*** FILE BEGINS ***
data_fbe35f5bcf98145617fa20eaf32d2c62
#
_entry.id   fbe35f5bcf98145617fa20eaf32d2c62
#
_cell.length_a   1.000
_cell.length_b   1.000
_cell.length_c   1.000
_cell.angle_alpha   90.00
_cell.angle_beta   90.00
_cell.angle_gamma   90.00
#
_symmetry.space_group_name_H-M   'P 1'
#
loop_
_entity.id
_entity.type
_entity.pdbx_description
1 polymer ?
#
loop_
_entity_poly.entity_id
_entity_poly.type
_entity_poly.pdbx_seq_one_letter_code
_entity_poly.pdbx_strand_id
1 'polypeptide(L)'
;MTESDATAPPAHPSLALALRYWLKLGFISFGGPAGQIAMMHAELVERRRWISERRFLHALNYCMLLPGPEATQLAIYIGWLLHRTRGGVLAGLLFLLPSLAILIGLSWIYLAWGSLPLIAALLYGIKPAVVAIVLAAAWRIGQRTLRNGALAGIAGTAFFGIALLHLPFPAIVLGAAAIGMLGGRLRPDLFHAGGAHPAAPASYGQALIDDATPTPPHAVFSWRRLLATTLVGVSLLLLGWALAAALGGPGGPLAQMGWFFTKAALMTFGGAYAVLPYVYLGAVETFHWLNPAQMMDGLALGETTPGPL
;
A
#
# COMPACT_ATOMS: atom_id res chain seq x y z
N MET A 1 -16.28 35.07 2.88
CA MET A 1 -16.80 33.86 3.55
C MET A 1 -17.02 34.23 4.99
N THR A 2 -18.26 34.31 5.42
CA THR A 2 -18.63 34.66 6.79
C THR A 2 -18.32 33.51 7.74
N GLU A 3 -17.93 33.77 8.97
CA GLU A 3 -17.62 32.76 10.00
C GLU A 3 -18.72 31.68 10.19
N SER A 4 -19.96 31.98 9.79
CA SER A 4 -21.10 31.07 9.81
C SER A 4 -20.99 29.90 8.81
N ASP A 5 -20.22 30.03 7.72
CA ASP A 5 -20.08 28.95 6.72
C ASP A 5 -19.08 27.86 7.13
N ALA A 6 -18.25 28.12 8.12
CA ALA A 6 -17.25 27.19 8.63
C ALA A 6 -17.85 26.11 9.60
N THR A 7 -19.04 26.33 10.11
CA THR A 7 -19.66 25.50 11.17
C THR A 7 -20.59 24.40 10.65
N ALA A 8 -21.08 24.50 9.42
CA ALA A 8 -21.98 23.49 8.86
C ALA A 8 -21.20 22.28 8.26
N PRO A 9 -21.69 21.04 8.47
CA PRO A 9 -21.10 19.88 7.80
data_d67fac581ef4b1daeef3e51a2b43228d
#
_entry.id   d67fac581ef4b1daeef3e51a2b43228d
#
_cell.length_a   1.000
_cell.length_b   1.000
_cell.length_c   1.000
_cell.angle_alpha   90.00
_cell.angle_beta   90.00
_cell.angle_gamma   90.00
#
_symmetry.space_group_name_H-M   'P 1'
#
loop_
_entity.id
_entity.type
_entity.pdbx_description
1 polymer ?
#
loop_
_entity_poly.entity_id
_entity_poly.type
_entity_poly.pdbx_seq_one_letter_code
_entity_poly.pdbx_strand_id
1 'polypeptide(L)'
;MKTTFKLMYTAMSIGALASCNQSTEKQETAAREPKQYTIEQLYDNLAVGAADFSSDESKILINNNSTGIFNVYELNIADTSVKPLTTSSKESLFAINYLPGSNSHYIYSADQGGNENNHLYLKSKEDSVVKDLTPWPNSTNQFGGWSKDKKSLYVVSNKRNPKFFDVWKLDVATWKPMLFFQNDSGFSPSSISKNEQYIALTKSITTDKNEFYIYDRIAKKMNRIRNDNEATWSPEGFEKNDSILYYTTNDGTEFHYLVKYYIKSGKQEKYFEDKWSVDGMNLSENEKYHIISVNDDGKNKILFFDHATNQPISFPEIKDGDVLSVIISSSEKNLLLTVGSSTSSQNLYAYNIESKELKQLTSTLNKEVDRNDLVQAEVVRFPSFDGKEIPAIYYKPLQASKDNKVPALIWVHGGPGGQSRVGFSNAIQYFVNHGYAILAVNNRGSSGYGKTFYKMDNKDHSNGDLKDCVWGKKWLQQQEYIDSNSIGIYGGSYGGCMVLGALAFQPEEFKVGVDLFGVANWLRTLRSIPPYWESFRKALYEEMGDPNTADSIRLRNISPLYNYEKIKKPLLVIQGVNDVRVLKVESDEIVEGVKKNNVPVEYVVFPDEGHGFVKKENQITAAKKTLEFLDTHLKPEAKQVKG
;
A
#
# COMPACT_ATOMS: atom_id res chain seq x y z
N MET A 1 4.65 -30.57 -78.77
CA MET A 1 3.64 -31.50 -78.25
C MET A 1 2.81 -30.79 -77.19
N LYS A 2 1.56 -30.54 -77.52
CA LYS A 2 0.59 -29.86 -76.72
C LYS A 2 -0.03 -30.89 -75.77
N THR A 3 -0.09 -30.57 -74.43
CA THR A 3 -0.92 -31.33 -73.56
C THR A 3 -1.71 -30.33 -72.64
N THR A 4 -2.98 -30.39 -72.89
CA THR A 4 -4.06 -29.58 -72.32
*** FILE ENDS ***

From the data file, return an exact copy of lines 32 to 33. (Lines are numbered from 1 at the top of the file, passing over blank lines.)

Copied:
CA MET A 1 -16.80 33.86 3.55
C MET A 1 -17.02 34.23 4.99